As the coronavirus continues to spread and cases are reported in at least 15 countries other than China, some gamers are turning to Plague Inc., as the developer warns against using their game as a source of information.

The implicit connection between video games and reality has always been something that’s been viewed in very different ways by those inside and outside of gaming communities. Whereas those on the outside often consider video games an escape from reality, many of us who dedicate much of our time to gaming — and especially those within the Scholarly Gamers community — often look at games through their connection to the world we live in.

Without the ability to experience events of historical importance firsthand, video games often offer their players just that: a way to garner some firsthand experience on a subject that otherwise could only be learned about through books or educational videos. This of course comes with a caveat that what the player is experiencing is still a digital facsimile of a real experience, but one which that person would otherwise have not been able to have a more hands-on experience with.

To those in the gaming community, it may come as no surprise that amidst concerns of the spread of coronavirus, many gamers are turning to the virus sim Plague Inc. The sim has always had a solid player base, thanks in part to its unique gameplay, but developer Ndemic Creations reported last week that they have seen an upsurge in their player base since the outbreak of coronavirus. The inherent problem with gamers looking to Plague Inc. as an information source is that unlike gamers’ abilities to educate themselves through certain games, Plague Inc. is strictly an entertainment sim. While the game follows the logic with how viruses mutate and spread, it is not rooted firmly in science and should in no way be taken as a factual representation of how coronavirus could spread.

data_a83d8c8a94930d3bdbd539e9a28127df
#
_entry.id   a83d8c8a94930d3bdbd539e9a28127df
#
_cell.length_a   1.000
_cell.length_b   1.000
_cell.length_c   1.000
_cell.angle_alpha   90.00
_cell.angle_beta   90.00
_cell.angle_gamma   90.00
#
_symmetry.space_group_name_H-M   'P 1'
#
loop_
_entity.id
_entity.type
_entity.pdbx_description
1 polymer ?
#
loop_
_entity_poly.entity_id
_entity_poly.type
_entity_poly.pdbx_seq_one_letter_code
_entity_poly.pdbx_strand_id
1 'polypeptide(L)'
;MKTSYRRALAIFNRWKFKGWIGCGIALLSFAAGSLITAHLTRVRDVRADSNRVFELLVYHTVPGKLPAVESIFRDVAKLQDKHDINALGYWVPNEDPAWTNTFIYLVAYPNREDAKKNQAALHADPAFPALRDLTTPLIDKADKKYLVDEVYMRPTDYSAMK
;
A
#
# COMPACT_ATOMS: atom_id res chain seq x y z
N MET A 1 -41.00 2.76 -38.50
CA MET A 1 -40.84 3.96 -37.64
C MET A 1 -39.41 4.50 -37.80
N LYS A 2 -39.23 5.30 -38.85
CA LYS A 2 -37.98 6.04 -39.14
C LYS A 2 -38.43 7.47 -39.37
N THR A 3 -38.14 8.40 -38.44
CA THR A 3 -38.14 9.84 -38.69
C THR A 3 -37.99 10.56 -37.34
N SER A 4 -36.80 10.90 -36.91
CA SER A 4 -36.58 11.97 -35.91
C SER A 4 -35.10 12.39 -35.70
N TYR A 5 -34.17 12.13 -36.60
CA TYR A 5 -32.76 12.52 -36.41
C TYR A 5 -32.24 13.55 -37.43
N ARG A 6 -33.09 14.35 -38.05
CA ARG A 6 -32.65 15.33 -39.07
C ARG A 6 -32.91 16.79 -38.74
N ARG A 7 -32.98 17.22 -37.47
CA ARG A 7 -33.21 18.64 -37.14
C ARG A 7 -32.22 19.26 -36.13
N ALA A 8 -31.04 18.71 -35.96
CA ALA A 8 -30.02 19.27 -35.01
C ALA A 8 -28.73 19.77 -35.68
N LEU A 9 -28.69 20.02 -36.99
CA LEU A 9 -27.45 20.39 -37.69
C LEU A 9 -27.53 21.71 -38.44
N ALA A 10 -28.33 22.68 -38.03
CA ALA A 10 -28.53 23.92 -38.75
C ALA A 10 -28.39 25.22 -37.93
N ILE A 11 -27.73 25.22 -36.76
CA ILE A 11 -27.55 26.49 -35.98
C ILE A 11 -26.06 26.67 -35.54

Plague Inc. was initially released in 2012 for mobile devices, and then spread to PC and consoles in subsequent years. The virus management simulation game allows players to take control of various types of infections — bacterial, virus, fungal, parasitic and more — and mutate these diseases in an attempt to eradicate the entirety of Earth’s population. While it can certainly be an entertaining sim most days, it doesn’t serve as the best indicator for actual virus transmission.

Developer Ndemic Creations has already released a statement on their website and Twitter, in response to being contacted by numerous players and media outlets.

Plague Inc. has been out for eight years now and whenever there is an outbreak of disease we see an increase in players, as people seek to find out more about how diseases spread and to understand the complexities of viral outbreaks.

We specifically designed the game to be realistic and informative, while not sensationalising serious real-world issues. This has been recognised by the CDC and other leading medical organisations around the world.